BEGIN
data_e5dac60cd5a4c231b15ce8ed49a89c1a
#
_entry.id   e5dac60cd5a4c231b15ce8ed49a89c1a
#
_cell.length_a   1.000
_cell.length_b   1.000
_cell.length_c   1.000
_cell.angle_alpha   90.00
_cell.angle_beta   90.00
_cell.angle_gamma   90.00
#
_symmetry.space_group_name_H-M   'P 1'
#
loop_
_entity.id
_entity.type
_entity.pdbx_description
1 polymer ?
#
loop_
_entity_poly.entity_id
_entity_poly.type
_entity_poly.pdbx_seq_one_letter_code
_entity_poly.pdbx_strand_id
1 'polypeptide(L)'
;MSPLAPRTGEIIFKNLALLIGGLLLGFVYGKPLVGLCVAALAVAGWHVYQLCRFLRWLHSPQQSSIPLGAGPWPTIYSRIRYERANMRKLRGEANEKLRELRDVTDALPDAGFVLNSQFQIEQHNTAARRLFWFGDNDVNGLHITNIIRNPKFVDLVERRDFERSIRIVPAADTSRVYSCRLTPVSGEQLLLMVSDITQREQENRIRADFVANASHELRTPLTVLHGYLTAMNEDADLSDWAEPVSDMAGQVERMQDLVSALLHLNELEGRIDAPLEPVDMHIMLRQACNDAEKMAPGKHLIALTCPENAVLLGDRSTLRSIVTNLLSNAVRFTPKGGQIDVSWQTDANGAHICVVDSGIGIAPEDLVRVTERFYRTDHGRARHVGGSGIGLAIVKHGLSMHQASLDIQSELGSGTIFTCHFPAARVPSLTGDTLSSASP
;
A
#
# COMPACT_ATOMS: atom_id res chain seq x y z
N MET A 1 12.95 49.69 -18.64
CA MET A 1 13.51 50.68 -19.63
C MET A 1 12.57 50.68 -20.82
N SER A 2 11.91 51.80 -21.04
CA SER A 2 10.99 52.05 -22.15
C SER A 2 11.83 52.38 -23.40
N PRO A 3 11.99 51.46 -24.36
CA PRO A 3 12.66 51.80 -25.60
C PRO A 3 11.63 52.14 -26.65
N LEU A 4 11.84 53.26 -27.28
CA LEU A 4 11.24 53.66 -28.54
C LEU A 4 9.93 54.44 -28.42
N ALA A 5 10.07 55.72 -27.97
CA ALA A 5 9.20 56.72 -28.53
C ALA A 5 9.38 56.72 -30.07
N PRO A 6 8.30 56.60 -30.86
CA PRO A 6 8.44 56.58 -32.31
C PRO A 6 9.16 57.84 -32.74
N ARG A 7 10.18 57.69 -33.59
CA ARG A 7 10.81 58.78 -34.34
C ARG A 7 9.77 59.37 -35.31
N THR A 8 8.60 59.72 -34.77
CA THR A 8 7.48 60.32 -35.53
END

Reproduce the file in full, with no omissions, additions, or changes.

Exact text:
data_e5dac60cd5a4c231b15ce8ed49a89c1a
#
_entry.id   e5dac60cd5a4c231b15ce8ed49a89c1a
#
_cell.length_a   1.000
_cell.length_b   1.000
_cell.length_c   1.000
_cell.angle_alpha   90.00
_cell.angle_beta   90.00
_cell.angle_gamma   90.00
#
_symmetry.space_group_name_H-M   'P 1'
#
loop_
_entity.id
_entity.type
_entity.pdbx_description
1 polymer ?
#
loop_
_entity_poly.entity_id
_entity_poly.type
_entity_poly.pdbx_seq_one_letter_code
_entity_poly.pdbx_strand_id
1 'polypeptide(L)'
;MSPLAPRTGEIIFKNLALLIGGLLLGFVYGKPLVGLCVAALAVAGWHVYQLCRFLRWLHSPQQSSIPLGAGPWPTIYSRIRYERANMRKLRGEANEKLRELRDVTDALPDAGFVLNSQFQIEQHNTAARRLFWFGDNDVNGLHITNIIRNPKFVDLVERRDFERSIRIVPAADTSRVYSCRLTPVSGEQLLLMVSDITQREQENRIRADFVANASHELRTPLTVLHGYLTAMNEDADLSDWAEPVSDMAGQVERMQDLVSALLHLNELEGRIDAPLEPVDMHIMLRQACNDAEKMAPGKHLIALTCPENAVLLGDRSTLRSIVTNLLSNAVRFTPKGGQIDVSWQTDANGAHICVVDSGIGIAPEDLVRVTERFYRTDHGRARHVGGSGIGLAIVKHGLSMHQASLDIQSELGSGTIFTCHFPAARVPSLTGDTLSSASP
;
A
#
# COMPACT_ATOMS: atom_id res chain seq x y z
N MET A 1 12.95 49.69 -18.64
CA MET A 1 13.51 50.68 -19.63
C MET A 1 12.57 50.68 -20.82
N SER A 2 11.91 51.80 -21.04
CA SER A 2 10.99 52.05 -22.15
C SER A 2 11.83 52.38 -23.40
N PRO A 3 11.99 51.46 -24.36
CA PRO A 3 12.66 51.80 -25.60
C PRO A 3 11.63 52.14 -26.65
N LEU A 4 11.84 53.26 -27.28
CA LEU A 4 11.24 53.66 -28.54
C LEU A 4 9.93 54.44 -28.42
N ALA A 5 10.07 55.72 -27.97
CA ALA A 5 9.20 56.72 -28.53
C ALA A 5 9.38 56.72 -30.07
N PRO A 6 8.30 56.60 -30.86
CA PRO A 6 8.44 56.58 -32.31
C PRO A 6 9.16 57.84 -32.74
N ARG A 7 10.18 57.69 -33.59
CA ARG A 7 10.81 58.78 -34.34
C ARG A 7 9.77 59.37 -35.31
N THR A 8 8.60 59.72 -34.77
CA THR A 8 7.48 60.32 -35.53